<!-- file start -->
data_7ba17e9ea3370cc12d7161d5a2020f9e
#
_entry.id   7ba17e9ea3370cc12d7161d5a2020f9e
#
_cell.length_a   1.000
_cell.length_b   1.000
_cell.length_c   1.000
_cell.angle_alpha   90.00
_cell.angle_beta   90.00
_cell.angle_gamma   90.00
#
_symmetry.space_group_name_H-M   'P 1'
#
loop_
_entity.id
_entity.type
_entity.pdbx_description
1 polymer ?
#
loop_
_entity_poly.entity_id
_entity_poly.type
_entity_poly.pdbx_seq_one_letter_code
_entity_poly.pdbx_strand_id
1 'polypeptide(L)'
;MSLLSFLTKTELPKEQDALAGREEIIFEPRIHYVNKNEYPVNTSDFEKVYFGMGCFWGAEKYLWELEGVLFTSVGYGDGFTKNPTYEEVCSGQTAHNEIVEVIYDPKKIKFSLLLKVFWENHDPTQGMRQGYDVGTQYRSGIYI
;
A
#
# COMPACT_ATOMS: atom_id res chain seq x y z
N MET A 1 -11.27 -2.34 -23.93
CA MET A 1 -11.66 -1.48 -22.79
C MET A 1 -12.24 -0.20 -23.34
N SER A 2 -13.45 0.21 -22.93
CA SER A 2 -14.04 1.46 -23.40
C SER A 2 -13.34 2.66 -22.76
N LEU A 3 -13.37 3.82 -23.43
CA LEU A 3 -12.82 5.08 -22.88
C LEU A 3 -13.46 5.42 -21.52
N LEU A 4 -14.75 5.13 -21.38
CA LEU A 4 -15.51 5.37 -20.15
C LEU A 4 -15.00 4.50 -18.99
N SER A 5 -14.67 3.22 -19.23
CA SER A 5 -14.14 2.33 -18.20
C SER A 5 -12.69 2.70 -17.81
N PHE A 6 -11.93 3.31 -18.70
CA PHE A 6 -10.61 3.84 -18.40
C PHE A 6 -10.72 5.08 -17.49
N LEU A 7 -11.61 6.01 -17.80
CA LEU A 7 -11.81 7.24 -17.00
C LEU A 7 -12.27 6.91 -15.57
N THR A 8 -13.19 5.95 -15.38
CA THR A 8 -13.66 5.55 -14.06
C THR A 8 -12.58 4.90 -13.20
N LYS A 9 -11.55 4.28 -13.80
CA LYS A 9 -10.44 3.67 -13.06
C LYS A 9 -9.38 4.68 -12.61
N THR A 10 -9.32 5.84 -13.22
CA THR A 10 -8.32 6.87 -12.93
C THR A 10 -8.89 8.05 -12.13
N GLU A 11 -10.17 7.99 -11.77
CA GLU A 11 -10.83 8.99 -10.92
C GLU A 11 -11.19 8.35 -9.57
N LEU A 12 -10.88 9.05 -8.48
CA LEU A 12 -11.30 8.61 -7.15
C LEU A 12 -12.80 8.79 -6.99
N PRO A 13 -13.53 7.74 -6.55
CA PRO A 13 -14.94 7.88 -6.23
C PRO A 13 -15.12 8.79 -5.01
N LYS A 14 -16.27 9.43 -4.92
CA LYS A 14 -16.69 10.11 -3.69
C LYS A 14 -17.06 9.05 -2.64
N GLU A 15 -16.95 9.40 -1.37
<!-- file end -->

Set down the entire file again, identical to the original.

data_7ba17e9ea3370cc12d7161d5a2020f9e
#
_entry.id   7ba17e9ea3370cc12d7161d5a2020f9e
#
_cell.length_a   1.000
_cell.length_b   1.000
_cell.length_c   1.000
_cell.angle_alpha   90.00
_cell.angle_beta   90.00
_cell.angle_gamma   90.00
#
_symmetry.space_group_name_H-M   'P 1'
#
loop_
_entity.id
_entity.type
_entity.pdbx_description
1 polymer ?
#
loop_
_entity_poly.entity_id
_entity_poly.type
_entity_poly.pdbx_seq_one_letter_code
_entity_poly.pdbx_strand_id
1 'polypeptide(L)'
;MSLLSFLTKTELPKEQDALAGREEIIFEPRIHYVNKNEYPVNTSDFEKVYFGMGCFWGAEKYLWELEGVLFTSVGYGDGFTKNPTYEEVCSGQTAHNEIVEVIYDPKKIKFSLLLKVFWENHDPTQGMRQGYDVGTQYRSGIYI
;
A
#
# COMPACT_ATOMS: atom_id res chain seq x y z
N MET A 1 -11.27 -2.34 -23.93
CA MET A 1 -11.66 -1.48 -22.79
C MET A 1 -12.24 -0.20 -23.34
N SER A 2 -13.45 0.21 -22.93
CA SER A 2 -14.04 1.46 -23.40
C SER A 2 -13.34 2.66 -22.76
N LEU A 3 -13.37 3.82 -23.43
CA LEU A 3 -12.82 5.08 -22.88
C LEU A 3 -13.46 5.42 -21.52
N LEU A 4 -14.75 5.13 -21.38
CA LEU A 4 -15.51 5.37 -20.15
C LEU A 4 -15.00 4.50 -18.99
N SER A 5 -14.67 3.22 -19.23
CA SER A 5 -14.14 2.33 -18.20
C SER A 5 -12.69 2.70 -17.81
N PHE A 6 -11.93 3.31 -18.70
CA PHE A 6 -10.61 3.84 -18.40
C PHE A 6 -10.72 5.08 -17.49
N LEU A 7 -11.61 6.01 -17.80
CA LEU A 7 -11.81 7.24 -17.00
C LEU A 7 -12.27 6.91 -15.57
N THR A 8 -13.19 5.95 -15.38
CA THR A 8 -13.66 5.55 -14.06
C THR A 8 -12.58 4.90 -13.20
N LYS A 9 -11.55 4.28 -13.80
CA LYS A 9 -10.44 3.67 -13.06
C LYS A 9 -9.38 4.68 -12.61
N THR A 10 -9.32 5.84 -13.22
CA THR A 10 -8.32 6.87 -12.93
C THR A 10 -8.89 8.05 -12.13
N GLU A 11 -10.17 7.99 -11.77
CA GLU A 11 -10.83 8.99 -10.92
C GLU A 11 -11.19 8.35 -9.57
N LEU A 12 -10.88 9.05 -8.48
CA LEU A 12 -11.30 8.61 -7.15
C LEU A 12 -12.80 8.79 -6.99
N PRO A 13 -13.53 7.74 -6.55
CA PRO A 13 -14.94 7.88 -6.23
C PRO A 13 -15.12 8.79 -5.01
N LYS A 14 -16.27 9.43 -4.92
CA LYS A 14 -16.69 10.11 -3.69
C LYS A 14 -17.06 9.05 -2.64
N GLU A 15 -16.95 9.40 -1.37